only for the current use of myself and assistants, 
but also to enable me to invite the co-operation of 


the custodians of the several archives, the officers of 
the Department of State and such historical societies, 
if any, as it may nominate, to examine the proofs, 
suggest cross references, point out missing links, 
identify enclosures, and verify papers without dates 
or signatures which have no sufficient chronological 
or alphabetical points to lead them back into their 
proper places after their separation from their cover- 
ing letters or accompanying documents. 

With these facilities I should hope to receive and 
record the combined information of the learned 
gentlemen who as archivists and historical students 
are specialists upon the general subjed, and who 
may be disposed to lend their invaluable assistance 
in compiling a work which would practically become 
the desired register of the respective archives of 
Europe within my period and subject. 

My objed is to make a permanent book of refer- 
ence, and to account for every single manuscript 
found in the mentioned archives. Having collated 
the various copies of the same documents, I propose 
printing that which appears to be the original, and 
to give a complete list of the duplicates with their 
variations, with such cross references and explanatory 
and biographical footnotes as may fecilitate the 
general student in his researches. 

I propose computing and combining all expenses 
incident to the great work and taking my remunera- 
tion upon the basis of a fixed price per stereotype 
page of the work as completed in style similar to 
the proof specimen submitted to the Government, 
and shall be glad to have your views on the sub- 

I respectfully send herewith a copy of my tenta- 
tive proof specimen pages in order to better present 
my scheme as a definite basis of discussion. 


I also venture to ask for any suggestions you may 
be pleased to favour me with on the work generally, 
and among other points upon such as the following 
which come up in the proof specimen : 

A. The Title by which the great work shall be 

B. The Abbreviations are bad. Nearly fifty must 
be added, and all must be re-written. 

c. Type. All manuscripts with their endorse- 
ments are printed verb, et lit. in pica. Abstracts, 
with explanatory and editorial notes, cross references, 
variations, etc., are printed in bourgeois. 

D. Collation and Annotation. 

B. AbstraHs. 

F. Enclosures. 

G. Mode of Indicating ExtraHs. Whether by 
rule down side of page, as on pp. 216-218 of the 
proof specimen, or by description as on other pages, 
or otherwise. 

H. Printed Correspondence. In the case of letters 
which have been printed — see proof specimen, p. 
222 — is it best to give an abstract only, and follow 
by carefully indicating the variations from the manu- 
scripts, or to reprint these letters in full ? 

I. Translations. Should English translations be 
printed where the papers originated in other lan-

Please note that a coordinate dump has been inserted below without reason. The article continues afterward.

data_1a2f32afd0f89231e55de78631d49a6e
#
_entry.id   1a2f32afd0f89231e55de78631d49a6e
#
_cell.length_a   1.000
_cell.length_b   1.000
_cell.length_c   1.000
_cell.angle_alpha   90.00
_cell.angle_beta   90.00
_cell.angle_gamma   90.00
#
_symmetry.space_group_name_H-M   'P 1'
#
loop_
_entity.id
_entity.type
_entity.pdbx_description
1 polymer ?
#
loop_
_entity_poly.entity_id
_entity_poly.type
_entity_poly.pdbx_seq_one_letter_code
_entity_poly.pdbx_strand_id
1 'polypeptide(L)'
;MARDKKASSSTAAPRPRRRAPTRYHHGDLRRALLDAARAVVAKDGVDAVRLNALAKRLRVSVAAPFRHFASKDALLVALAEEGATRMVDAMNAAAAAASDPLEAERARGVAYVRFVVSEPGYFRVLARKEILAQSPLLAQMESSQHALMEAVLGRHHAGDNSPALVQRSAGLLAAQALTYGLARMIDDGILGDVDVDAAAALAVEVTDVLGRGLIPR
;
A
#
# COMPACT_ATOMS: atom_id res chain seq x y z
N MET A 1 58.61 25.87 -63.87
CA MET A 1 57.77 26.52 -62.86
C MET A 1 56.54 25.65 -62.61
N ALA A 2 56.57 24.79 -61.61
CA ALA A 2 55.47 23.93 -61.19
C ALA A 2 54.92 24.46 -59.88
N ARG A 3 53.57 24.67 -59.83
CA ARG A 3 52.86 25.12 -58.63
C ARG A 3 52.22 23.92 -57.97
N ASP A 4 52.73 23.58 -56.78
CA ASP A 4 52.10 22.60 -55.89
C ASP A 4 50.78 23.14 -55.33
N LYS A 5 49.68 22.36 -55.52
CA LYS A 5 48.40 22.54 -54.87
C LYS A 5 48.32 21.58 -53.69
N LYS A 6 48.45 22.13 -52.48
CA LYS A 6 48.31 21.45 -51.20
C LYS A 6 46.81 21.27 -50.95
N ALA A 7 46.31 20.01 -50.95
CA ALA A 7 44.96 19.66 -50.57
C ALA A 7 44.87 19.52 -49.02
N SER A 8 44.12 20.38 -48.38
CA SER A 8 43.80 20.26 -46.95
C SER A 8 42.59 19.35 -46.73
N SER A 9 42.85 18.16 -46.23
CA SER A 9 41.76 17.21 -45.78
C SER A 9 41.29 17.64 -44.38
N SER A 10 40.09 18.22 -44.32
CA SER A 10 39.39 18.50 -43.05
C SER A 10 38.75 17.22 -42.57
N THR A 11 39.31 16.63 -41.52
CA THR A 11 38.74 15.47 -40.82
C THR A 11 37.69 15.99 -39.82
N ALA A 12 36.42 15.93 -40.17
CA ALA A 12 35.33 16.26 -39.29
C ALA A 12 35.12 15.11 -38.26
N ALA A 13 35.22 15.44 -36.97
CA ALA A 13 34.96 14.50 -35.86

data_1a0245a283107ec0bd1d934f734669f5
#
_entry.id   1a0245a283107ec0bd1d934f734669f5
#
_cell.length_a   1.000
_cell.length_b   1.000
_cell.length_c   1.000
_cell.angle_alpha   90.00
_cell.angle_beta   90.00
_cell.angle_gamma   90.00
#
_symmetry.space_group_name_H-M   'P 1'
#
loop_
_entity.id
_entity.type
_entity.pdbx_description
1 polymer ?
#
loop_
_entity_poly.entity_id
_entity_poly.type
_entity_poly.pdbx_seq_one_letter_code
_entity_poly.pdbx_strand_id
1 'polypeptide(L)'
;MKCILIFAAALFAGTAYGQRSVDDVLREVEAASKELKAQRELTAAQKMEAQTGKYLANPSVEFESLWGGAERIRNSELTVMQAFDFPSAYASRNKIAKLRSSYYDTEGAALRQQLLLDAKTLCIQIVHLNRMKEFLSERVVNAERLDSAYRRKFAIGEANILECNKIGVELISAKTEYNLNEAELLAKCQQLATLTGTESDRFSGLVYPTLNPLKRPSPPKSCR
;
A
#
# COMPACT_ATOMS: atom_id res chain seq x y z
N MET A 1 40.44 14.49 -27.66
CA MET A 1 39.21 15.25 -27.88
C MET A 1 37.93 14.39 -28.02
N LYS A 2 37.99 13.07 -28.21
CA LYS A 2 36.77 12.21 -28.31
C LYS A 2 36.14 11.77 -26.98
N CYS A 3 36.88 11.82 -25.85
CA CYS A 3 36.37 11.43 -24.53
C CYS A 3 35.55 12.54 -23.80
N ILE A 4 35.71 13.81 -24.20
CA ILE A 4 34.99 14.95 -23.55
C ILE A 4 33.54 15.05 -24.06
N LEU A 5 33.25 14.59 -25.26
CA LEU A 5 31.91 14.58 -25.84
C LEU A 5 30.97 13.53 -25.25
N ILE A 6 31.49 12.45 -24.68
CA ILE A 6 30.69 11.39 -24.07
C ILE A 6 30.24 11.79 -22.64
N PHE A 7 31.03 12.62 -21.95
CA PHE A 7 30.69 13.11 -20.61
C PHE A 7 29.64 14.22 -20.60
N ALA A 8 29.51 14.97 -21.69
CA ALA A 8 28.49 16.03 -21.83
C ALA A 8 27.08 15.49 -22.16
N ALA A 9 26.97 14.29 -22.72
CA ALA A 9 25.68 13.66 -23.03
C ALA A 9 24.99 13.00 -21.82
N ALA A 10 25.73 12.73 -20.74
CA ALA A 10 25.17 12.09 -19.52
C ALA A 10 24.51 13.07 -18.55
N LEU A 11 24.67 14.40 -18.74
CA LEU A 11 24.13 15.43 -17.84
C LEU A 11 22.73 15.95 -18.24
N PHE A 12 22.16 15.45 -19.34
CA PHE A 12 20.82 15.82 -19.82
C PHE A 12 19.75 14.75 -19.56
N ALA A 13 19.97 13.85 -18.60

guages, and which, being originals, I propose print- 
ing verb, et lit. in the language of origin ? 

K. Proofs of each document separately, so that 
they can be arranged at will, either chronologically 
or in subjedb. 

L. Remuneration. 

I respedtfully repeat that I desire the advice, 
criticism and co-operation of all who will interest 
themselves in furthering this great work, and I shall 


be glad to have permission to repeat your reply to 
the Department of State. B. F. Stevens. 

November, 1885. 

Mr. Stevens to Mr. Bayard. 

Sir : London, April 22, i886. 

In modification of my proposition of March, 
1884, I have the honor to submit for your con- 
sideration an index of a series of transcripts of un- 
published documents in European archives, relating 
to America, which I have caused to be made during 
the last five years. The transcripts themselves I 
propose to forward by instalments for your inspec- 
tion, and my representative will be pleased to show 
them to such individuals as you may designate, wfth 
a view to their purchase, if found satis&<Sory by the 
Government, to be added to the archives in the 
Department of State. 

The coUe^on of transcripts to which I refer, 
embraces, so far as known^ a complete series of the 
letters and instructions from the French Govern- 
ment to its own ministers in America from the time 
of the alliance until the ratification of the treaty of 
peace, together with the letters from the French 
ministers in America to their own Government 
during the same period. There is also a complete 
series of the manuscripts in the archives of England, 
Holland, and Spain, relating to the American peace 
negotiations at Paris, from March, 1782, until the 
exchange of the ratifications of the treaty in 1784. 

This index begins with the resumed negotiations 
of Lords Shelburne, Grantham, and Townshend, after 
the dissolution of Lord Rockingham's ministry. 

In this series is nothing that has been heretofore 
published, and each paper coming from the Record 
Office in England or from the archives in France 


has been carefully compared with its original, and is 
absolutely corred as to phraseology, and each one 
is complete, not being an extra<3 or a portion of a 
letter. The series which I offer will cover 10,000 
manuscript pages, with a possible variation of 100 
or 200 pages, dependent upon my copyist's hand-